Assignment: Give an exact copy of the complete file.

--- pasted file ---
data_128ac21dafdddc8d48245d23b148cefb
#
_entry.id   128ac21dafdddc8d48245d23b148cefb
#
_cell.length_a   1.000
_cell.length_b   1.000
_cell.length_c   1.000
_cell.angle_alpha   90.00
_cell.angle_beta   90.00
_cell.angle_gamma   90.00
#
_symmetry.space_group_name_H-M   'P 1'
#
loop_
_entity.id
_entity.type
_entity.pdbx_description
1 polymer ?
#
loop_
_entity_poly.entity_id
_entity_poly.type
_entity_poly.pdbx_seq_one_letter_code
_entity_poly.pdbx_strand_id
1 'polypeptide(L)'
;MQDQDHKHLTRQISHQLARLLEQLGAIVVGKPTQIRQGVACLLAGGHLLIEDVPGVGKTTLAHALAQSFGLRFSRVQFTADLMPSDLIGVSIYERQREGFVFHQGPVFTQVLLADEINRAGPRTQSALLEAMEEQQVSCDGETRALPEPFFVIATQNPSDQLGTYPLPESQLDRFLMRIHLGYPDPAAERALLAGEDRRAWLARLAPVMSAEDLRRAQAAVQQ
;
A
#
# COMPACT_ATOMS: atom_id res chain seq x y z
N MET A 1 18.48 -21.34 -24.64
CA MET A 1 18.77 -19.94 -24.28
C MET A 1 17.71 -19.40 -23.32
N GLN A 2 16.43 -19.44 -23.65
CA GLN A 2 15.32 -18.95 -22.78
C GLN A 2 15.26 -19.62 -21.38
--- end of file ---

data_128ac21dafdddc8d48245d23b148cefb
#
_entry.id   128ac21dafdddc8d48245d23b148cefb
#
_cell.length_a   1.000
_cell.length_b   1.000
_cell.length_c   1.000
_cell.angle_alpha   90.00
_cell.angle_beta   90.00
_cell.angle_gamma   90.00
#
_symmetry.space_group_name_H-M   'P 1'
#
loop_
_entity.id
_entity.type
_entity.pdbx_description
1 polymer ?
#
loop_
_entity_poly.entity_id
_entity_poly.type
_entity_poly.pdbx_seq_one_letter_code
_entity_poly.pdbx_strand_id
1 'polypeptide(L)'
;MQDQDHKHLTRQISHQLARLLEQLGAIVVGKPTQIRQGVACLLAGGHLLIEDVPGVGKTTLAHALAQSFGLRFSRVQFTADLMPSDLIGVSIYERQREGFVFHQGPVFTQVLLADEINRAGPRTQSALLEAMEEQQVSCDGETRALPEPFFVIATQNPSDQLGTYPLPESQLDRFLMRIHLGYPDPAAERALLAGEDRRAWLARLAPVMSAEDLRRAQAAVQQ
;
A
#
# COMPACT_ATOMS: atom_id res chain seq x y z
N MET A 1 18.48 -21.34 -24.64
CA MET A 1 18.77 -19.94 -24.28
C MET A 1 17.71 -19.40 -23.32
N GLN A 2 16.43 -19.44 -23.65
CA GLN A 2 15.32 -18.95 -22.78
C GLN A 2 15.26 -19.62 -21.38